In a disconcerting revelation, high school students' ACT scores in the U.S. have plummeted to their lowest point, 19.5 for class of 2023, in over 30 years. This worrisome trend, indicating a lack of preparedness for college-level coursework, has been confirmed by the nonprofit organization responsible for administering the test.

The Alarming Numbers

Scores have been on a continuous decline for six years, with the trend intensifying during the tumultuous period of the COVID-19 pandemic. The scores of the class of 2023, reported recently, reflect the impact of the virus during their crucial first year of high school.

"The hard truth is that we are not doing enough to ensure that graduates are truly ready for postsecondary success in college and career," expressed Janet Godwin, CEO of the nonprofit ACT.

The average ACT composite score for U.S. students now stands at 19.5 out of 36, a decrease from the previous year's average of 19.8. College Board reported a 10.1% increase in the class of 2023 SAT test takers — with 1.9 million high schoolers taking the SAT, up from 1.7 million the previous year. However, the average score decreased from 1050 for the class of 2022 to 1028 for the class of 2023.

Understanding the Challenges

The impact of the COVID-19 pandemic on the decline of ACT scores is a multifaceted issue that goes beyond the traditional challenges faced in education. Let's delve into the various aspects contributing to this acceleration:

1. Disruption of Learning Environments

The sudden closure of schools and the shift to remote learning posed significant challenges. Many students faced difficulties adapting to virtual classrooms, with issues such as lack of access to technology, distractions at home, and the absence of face-to-face interaction affecting their engagement and understanding of coursework.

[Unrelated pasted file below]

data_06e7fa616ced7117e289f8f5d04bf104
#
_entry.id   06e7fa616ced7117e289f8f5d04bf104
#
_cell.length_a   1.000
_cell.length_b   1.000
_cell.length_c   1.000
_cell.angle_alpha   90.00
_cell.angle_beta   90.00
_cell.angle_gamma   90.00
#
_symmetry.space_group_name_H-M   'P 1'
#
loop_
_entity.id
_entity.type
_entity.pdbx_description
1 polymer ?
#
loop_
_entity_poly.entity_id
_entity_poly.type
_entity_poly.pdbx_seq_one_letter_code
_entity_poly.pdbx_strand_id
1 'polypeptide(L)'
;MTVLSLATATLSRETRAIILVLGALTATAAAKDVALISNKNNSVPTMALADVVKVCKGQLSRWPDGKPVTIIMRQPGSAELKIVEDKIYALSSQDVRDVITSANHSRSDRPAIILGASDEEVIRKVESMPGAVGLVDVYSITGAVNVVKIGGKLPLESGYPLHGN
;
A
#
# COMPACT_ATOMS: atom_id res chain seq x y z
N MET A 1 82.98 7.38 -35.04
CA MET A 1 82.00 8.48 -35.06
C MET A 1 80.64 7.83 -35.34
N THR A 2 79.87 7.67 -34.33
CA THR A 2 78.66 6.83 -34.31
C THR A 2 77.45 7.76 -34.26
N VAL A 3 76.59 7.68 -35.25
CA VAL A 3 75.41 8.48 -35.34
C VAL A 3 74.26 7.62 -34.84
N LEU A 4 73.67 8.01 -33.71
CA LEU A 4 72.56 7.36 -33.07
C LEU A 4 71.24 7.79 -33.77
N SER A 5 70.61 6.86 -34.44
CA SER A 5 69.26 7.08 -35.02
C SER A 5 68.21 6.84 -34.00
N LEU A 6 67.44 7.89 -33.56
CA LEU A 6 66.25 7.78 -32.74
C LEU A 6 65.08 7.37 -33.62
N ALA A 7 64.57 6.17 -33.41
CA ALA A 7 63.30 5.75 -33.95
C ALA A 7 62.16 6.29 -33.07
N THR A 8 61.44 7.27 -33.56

2. Changes in Testing Conditions

The pandemic necessitated adjustments to standardized testing conditions. Test changes in formats, and the overall uncertainty surrounding exams created an additional layer of stress for students. Adapting to these changes could have affected their test-taking performance.

3. Educator Adaptation and Curriculum Adjustments

Educators faced the daunting task of adapting to new teaching methodologies, often without adequate training or resources. Curriculum adjustments to accommodate remote learning might have impacted the depth and breadth of subjects covered, influencing students' preparedness for standardized tests.

4. Impact on Future Planning

The pandemic introduced uncertainty regarding college plans. Changes in admissions policies, uncertainties about the format of future classes, and financial concerns influenced students' motivation and focus on standardized testing.

5. Falling Short of Benchmarks

Scores in reading, science, and math fall below the benchmarks set by the ACT for a high probability of success in first-year college courses. Even the average score in English, while above the benchmark, has declined compared to the previous year.

The Changing Landscape of College Admissions

1. Test-Optional Policies

As a response to criticism about favoring wealthier students, many universities, including the University of California system, have made standardized admissions tests optional. However, Janet Godwin argues that these scores still play a crucial role in determining college readiness and assisting academic advisors in supporting students effectively.

2. Student Perspectives

Denise Cabrera, a senior at Waianae High School in Hawaii, shares her thoughts on the necessity of the ACT. While acknowledging its limitations, she emphasizes its role in providing colleges with a standardized measure of academic readiness.


With universities, like the California Institute of Technology, implementing moratoriums on standardized test score requirements, students like Denise face choices about whether to submit scores. As we unravel the complexities behind the declining ACT scores, it's crucial to consider holistic approaches to education. Highlighting the importance of diverse qualities in college applications, we need to delve into the debate surrounding the relevance of standardized testing. The current state of ACT scores in the U.S. demands attention. By understanding the nuances of this decline and actively participating in the conversation, one can contribute to reshaping the landscape of education for the better. 

Source: ACT test scores for U.S. students drop to a 30-year low

Hazel Ricky
Content Marketing Associate
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